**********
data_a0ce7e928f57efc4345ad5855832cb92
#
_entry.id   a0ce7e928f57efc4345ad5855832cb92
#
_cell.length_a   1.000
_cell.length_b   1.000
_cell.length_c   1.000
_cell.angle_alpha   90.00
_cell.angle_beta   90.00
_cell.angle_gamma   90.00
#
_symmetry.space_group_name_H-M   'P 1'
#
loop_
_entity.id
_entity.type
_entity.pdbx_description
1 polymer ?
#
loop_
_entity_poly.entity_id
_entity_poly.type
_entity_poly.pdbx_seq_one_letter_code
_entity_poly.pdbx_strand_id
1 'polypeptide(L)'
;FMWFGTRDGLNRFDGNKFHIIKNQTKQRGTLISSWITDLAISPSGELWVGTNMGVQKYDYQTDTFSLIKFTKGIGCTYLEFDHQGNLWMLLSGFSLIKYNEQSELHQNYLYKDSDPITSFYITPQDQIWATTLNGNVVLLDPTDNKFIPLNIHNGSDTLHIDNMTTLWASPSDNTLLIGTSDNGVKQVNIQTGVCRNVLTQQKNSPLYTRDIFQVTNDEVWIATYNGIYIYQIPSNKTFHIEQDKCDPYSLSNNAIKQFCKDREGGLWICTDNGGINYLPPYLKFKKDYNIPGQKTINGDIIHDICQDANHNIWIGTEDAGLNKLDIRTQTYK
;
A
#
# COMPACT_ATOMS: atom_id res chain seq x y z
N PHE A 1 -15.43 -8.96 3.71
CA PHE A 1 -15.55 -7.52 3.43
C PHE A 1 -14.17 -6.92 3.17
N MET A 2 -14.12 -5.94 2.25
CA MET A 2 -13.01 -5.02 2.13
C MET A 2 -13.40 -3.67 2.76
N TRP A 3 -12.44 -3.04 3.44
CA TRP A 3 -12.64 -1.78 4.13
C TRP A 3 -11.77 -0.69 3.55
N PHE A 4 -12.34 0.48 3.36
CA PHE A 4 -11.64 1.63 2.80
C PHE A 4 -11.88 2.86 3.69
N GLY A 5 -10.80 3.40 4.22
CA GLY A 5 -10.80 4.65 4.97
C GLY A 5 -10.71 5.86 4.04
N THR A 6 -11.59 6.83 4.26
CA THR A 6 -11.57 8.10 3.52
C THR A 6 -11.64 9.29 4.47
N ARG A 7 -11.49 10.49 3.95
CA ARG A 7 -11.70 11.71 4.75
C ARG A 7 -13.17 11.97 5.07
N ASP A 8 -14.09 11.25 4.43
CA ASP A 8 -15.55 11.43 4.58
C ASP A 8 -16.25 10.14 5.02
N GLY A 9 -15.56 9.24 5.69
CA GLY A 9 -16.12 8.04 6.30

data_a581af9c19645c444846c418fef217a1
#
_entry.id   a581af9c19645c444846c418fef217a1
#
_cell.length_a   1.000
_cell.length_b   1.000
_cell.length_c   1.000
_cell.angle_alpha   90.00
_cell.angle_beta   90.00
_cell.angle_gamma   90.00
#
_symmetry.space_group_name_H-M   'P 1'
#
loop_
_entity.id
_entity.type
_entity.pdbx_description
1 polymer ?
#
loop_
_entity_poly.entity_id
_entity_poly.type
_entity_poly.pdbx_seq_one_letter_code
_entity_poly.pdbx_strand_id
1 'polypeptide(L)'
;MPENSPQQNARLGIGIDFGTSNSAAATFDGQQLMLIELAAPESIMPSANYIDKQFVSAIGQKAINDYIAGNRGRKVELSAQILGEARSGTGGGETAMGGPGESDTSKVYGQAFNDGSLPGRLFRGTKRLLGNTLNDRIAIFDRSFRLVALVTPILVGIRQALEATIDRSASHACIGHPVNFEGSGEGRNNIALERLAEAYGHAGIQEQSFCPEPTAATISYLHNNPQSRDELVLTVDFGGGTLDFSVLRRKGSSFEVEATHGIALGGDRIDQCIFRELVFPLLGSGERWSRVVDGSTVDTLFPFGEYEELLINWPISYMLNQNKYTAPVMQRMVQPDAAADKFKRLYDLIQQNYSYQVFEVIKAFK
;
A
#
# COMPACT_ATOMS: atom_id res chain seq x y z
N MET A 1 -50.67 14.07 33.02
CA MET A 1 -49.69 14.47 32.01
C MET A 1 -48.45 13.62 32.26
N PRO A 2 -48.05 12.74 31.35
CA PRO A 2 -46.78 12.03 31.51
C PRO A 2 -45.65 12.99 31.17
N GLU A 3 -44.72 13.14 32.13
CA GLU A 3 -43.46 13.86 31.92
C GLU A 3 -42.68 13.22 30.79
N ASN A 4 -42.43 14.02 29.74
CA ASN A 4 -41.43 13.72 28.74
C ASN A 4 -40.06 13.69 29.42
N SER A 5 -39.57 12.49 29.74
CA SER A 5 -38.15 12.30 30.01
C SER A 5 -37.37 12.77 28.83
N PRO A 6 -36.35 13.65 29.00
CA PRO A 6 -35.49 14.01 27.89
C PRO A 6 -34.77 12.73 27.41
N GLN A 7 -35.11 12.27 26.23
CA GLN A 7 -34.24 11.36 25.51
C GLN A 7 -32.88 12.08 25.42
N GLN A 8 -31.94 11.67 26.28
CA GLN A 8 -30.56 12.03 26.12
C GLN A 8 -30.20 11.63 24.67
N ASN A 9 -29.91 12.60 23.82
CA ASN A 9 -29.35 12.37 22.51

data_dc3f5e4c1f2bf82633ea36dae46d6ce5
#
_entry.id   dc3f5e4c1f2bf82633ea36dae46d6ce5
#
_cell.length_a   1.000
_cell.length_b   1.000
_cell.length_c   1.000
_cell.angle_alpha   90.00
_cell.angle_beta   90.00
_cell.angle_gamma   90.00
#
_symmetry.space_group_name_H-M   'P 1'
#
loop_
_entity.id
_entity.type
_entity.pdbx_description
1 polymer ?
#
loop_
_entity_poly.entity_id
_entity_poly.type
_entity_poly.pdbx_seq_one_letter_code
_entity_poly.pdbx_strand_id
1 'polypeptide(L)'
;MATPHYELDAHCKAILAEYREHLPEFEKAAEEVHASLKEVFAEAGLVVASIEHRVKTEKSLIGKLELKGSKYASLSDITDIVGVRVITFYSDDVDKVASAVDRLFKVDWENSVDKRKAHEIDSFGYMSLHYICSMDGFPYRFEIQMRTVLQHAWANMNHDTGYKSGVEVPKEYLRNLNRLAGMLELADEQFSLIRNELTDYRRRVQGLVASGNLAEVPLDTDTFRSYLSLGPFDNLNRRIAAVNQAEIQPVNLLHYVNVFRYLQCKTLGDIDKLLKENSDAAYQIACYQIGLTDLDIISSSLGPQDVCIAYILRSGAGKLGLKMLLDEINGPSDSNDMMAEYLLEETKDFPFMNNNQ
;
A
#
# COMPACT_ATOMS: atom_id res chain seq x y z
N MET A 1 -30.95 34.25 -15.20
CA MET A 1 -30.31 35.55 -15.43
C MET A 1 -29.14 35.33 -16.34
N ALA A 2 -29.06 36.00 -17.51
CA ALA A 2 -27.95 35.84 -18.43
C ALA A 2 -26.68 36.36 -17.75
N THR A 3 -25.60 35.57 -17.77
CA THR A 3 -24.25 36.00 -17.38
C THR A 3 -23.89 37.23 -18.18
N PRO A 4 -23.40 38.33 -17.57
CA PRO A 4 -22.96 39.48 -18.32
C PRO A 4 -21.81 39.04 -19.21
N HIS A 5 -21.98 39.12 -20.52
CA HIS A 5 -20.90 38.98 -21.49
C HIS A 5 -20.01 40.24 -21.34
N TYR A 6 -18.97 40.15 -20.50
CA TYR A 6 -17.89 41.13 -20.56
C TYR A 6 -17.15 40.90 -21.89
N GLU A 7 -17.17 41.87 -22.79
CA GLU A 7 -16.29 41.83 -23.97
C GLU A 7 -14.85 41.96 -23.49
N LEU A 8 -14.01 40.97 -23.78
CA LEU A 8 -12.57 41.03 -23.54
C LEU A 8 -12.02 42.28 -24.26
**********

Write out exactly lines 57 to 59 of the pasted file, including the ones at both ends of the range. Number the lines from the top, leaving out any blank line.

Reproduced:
data_a581af9c19645c444846c418fef217a1
#
_entry.id   a581af9c19645c444846c418fef217a1